Sailing, Yachts and Yarns is a selection of Tom Cunliffe's funniest, wisest and most thought-provoking writing from the pages of Yachting Monthly. Tom's love of language and sense of humour shine through as he recalls the wealth of sinners and saints he has met on docksides from Southampton to South America, Greenwich to Greenland and Newtown to New York. He has a gift for capturing the magic of sail and finding pearls of practical wisdom in the most unlikely nautical adventures.
"Entertaining, light hearted and intersting"
Sweat Equity goes inside the multibillion dollar trend toward endurance sports and fitness to discover who's driving it, who's paying for it, and who's profiting. Bloomberg's Jason Kelly, author of The New Tycoons, profiles the participants, entrepreneurs, and investors at the center of this movement, exploring this phenomenon in which a surge of people - led by the most affluent - are becoming increasingly obsessed with looking and feeling better.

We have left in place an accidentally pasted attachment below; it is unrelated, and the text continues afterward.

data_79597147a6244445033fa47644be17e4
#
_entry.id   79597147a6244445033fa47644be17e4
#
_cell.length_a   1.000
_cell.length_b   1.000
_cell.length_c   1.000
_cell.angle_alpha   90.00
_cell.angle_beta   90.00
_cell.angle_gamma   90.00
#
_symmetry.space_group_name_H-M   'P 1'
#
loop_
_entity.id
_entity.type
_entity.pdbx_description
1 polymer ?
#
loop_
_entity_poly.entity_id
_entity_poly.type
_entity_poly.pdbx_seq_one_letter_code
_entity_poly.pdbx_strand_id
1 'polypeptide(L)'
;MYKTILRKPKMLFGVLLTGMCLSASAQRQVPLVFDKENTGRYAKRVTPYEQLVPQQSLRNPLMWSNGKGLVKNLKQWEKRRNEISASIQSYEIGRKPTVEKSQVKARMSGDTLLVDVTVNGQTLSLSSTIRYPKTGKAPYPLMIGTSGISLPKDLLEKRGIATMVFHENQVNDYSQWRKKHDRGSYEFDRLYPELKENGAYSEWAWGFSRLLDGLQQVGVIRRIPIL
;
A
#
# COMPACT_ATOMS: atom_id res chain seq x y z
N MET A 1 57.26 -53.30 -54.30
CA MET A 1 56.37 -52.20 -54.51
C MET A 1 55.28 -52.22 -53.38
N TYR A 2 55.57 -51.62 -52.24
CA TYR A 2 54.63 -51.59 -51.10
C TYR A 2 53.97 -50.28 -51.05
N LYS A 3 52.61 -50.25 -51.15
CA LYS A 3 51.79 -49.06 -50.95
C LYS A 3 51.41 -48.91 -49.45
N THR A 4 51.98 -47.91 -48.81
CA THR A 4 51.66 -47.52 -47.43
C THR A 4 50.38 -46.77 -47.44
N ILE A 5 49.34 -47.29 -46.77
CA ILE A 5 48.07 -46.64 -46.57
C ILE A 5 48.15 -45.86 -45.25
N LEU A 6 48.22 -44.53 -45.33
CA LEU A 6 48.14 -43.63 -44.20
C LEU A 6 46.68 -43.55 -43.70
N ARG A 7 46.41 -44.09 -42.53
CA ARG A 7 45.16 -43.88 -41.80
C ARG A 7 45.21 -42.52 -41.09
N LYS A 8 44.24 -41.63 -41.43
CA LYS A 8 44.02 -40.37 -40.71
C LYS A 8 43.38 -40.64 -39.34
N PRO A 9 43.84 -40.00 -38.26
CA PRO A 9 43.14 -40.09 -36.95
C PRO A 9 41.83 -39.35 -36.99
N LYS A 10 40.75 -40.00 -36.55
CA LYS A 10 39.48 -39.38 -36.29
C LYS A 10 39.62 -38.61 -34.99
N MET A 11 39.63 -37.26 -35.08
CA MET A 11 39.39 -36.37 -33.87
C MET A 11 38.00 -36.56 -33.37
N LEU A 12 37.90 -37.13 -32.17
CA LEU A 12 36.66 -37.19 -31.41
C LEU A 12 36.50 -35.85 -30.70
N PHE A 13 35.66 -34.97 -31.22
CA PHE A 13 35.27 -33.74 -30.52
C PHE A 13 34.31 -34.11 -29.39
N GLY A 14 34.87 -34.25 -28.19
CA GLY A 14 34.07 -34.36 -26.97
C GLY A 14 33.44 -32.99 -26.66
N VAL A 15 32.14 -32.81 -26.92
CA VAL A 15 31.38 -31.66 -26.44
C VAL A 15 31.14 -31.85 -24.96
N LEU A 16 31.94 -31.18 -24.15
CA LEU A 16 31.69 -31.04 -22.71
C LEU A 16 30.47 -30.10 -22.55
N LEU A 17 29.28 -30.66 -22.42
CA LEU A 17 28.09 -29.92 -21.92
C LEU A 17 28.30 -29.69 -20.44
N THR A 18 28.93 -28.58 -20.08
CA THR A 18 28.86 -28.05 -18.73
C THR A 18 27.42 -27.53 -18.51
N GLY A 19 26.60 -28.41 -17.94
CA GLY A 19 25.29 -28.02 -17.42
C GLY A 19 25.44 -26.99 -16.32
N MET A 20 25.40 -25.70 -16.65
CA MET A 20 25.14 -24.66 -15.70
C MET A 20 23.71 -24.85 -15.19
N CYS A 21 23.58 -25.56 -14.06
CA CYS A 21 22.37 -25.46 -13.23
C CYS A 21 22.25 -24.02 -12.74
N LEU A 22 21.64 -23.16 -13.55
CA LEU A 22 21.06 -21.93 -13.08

Nate Jackson's Slow Getting Up is an unvarnished and uncensored memoir of everyday life in the most popular sports league in America - and the most damaging to its players - the National Football League. After playing college ball at a tiny Division III school, Jackson, a receiver, signed as a free agent with the San Francisco 49ers, before moving to the Denver Broncos. For six seasons in the NFL as a Bronco, he alternated between the practice squad and the active roster, eventually winning a starting spot - a short, tenuous career emblematic of the average pro player.
"Ok but not great"
Professional football in the modern era is played every bit as much in the mind as on the pitch. More and more it's becoming clear that natural talent is nowhere near enough to sustain a career in the modern game. Players need to be smart; not academically but in terms of their thinking. The ones who are dedicated, with mental resilience and a winner's psychology are prospering and will continue to do so as the game evolves. The stupid footballer is dead.